Monday Lusaka, Zambia. During a fleeting awareness and fundraising trip, news reached Rupiah Banda, Zambia's president, that we were in town. Dad - artist and conservationist David Shepherd - is with me on this trip. He loves Zambia and has been supporting conservation since his first visit in the 1960s. Locals affectionately know him as "a Zambian living in London", such is his influence there.
That the president agreed to see us was exciting. More amazing was the private plane he sent to collect us. Flying over our new project in the Kafue National Park is breathtaking. Seeing the park from the air reaffirms its viability as a rich and virtually untouched wildlife resource.
Getting the president's support for our park protection programme and elephant orphanage would be a huge boost. Things go well and we come away with renewed hope. The frustration is that hope may be as fragile as it is hard won.
Tuesday I'm back in Surrey, and there is only a week to go before our major fundraising event in London. The foundation's tiny team, and our wonderful volunteers, are at full stretch. Bringing together three major art exhibitions and more than 100 artists can be mind-blowingly complex. Art and egos need careful management.
I'm caught up with emails and calls, confirming celebrity guests including ex-England cricketer David Gower and Sir Michael Parkinson, both long-term supporters - and, of course, dad, who is hosting his first London retrospective as part of the foundation's 25th anniversary.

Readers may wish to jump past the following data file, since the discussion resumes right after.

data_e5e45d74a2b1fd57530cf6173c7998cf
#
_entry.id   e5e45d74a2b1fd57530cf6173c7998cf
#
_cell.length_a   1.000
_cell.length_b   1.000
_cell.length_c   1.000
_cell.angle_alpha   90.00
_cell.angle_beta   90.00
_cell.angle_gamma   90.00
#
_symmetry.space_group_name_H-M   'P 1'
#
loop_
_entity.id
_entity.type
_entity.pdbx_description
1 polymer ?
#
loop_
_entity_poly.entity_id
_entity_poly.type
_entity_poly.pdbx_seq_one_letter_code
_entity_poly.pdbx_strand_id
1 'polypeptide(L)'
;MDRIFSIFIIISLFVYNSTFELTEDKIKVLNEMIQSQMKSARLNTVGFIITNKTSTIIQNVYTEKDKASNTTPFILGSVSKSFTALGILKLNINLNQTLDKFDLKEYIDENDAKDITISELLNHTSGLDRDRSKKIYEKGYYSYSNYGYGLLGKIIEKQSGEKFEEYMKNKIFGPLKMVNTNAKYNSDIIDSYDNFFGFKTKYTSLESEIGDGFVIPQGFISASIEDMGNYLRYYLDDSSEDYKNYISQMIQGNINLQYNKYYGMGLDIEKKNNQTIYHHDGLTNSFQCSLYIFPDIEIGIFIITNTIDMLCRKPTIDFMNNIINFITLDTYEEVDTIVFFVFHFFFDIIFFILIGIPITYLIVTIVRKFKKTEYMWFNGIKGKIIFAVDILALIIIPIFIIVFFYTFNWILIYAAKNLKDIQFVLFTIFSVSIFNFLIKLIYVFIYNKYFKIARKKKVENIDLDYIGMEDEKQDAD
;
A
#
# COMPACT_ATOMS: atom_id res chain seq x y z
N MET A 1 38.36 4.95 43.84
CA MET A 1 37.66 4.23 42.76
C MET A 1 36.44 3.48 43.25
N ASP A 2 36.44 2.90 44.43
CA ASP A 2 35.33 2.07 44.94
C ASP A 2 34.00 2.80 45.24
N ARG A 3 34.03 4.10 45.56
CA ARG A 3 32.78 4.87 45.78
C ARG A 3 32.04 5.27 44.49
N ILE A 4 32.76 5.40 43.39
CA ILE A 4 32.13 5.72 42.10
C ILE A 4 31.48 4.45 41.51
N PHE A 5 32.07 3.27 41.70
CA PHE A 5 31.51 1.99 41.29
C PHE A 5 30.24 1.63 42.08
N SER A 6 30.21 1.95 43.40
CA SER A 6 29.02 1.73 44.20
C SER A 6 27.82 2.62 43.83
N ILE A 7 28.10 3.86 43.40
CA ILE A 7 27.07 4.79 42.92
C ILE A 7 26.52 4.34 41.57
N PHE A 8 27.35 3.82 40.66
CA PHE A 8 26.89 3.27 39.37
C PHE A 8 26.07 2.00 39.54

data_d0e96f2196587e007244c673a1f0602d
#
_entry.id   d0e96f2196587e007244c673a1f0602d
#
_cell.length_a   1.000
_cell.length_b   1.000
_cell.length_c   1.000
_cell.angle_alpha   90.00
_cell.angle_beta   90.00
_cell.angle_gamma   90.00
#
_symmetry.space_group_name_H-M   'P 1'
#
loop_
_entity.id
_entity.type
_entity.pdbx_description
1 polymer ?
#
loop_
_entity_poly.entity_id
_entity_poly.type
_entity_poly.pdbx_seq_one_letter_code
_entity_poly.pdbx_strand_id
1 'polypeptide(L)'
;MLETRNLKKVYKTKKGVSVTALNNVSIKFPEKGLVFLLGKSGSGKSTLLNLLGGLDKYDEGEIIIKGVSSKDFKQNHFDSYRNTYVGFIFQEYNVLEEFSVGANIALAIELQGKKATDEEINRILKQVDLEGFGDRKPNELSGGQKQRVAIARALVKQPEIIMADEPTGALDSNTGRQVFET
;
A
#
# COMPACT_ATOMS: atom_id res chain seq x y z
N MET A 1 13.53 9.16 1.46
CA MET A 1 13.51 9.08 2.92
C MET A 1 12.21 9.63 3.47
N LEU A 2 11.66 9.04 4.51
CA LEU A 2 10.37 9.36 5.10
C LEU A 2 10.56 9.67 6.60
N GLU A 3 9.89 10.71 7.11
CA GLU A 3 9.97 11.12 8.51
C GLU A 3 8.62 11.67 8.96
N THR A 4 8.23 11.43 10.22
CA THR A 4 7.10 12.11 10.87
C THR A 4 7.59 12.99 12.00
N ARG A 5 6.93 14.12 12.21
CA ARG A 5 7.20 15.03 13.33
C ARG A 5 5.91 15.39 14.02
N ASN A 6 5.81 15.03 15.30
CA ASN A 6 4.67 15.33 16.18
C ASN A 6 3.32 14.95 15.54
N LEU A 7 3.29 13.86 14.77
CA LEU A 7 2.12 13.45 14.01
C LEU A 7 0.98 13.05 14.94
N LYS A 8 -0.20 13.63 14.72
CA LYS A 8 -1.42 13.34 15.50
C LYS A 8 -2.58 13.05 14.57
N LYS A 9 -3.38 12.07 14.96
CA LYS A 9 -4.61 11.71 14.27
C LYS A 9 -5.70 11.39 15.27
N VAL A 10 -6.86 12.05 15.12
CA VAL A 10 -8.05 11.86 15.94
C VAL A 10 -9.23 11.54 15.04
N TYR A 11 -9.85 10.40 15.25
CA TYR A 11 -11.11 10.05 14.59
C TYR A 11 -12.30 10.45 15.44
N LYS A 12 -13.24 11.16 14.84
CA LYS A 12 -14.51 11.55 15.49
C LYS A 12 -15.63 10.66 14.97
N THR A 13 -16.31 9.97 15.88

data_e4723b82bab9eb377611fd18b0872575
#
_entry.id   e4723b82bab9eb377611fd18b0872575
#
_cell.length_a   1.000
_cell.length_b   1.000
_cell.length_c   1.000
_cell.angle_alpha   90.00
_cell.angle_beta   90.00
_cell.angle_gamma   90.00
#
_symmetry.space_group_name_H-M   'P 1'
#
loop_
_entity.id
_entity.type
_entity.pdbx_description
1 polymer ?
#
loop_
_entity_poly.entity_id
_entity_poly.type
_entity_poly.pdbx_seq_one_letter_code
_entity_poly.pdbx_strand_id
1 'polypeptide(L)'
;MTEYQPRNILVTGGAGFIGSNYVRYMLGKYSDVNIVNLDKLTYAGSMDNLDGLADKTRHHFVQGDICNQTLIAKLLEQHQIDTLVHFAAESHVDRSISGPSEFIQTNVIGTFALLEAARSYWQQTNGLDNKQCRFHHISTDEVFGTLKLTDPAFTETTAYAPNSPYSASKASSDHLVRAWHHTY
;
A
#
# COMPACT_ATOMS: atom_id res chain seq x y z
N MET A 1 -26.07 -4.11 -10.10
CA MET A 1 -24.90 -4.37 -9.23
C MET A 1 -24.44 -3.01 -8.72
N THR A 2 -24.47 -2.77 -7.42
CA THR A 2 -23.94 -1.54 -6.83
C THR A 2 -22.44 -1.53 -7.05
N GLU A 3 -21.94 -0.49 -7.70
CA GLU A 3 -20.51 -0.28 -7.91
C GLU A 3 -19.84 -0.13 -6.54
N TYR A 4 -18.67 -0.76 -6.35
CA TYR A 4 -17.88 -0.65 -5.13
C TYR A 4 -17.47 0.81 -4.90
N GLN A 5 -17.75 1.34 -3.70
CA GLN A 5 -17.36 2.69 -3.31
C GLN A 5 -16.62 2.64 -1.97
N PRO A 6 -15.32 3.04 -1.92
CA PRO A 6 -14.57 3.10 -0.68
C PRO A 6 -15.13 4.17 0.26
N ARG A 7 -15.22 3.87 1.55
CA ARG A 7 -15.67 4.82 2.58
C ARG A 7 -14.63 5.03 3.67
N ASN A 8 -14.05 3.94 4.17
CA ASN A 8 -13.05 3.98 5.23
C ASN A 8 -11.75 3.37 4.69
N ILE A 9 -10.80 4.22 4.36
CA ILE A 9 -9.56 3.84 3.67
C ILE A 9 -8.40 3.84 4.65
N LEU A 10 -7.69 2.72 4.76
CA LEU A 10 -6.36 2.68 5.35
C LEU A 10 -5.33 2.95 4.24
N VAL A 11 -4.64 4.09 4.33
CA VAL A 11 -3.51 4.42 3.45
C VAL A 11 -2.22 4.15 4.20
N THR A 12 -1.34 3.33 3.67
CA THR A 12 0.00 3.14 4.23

Wednesday I spend the morning chivvying my 23-year-old daughter, Emily, to get her paintings ready and calling my sister Mandy, a successful watercolourist, to do the same. Emily paints in her studio - our garden shed - and is turning out amazing work. Sure, I'm her mother, but she's had three sell-out shows, so I'm not the only one who thinks she's talented. I'm bursting with pride for my family and feel privileged to work with them and the other artists who support us.
Thursday I mostly work from home about 10 minutes away, but today I'm in the office catching up with the team. I rush home, and in between emails I manage to grab supper with my daughters and a husband who, as ever, is just passing through. He even signs the visitors book these days.
Friday It's up at first light for a quick walk with the dogs before the calls start and the time differences from the projects around the world make me lose sense of time. Trying to deal long-distance with bloody-minded bureaucracy is frustrating, and continued reports of senseless cruelty and voracious poaching are heartbreaking. But it's what drives me and keeps me fighting for what I, my family and my team believe in.
- The David Shepherd Wildlife Foundation works to save endangered mammals in the wild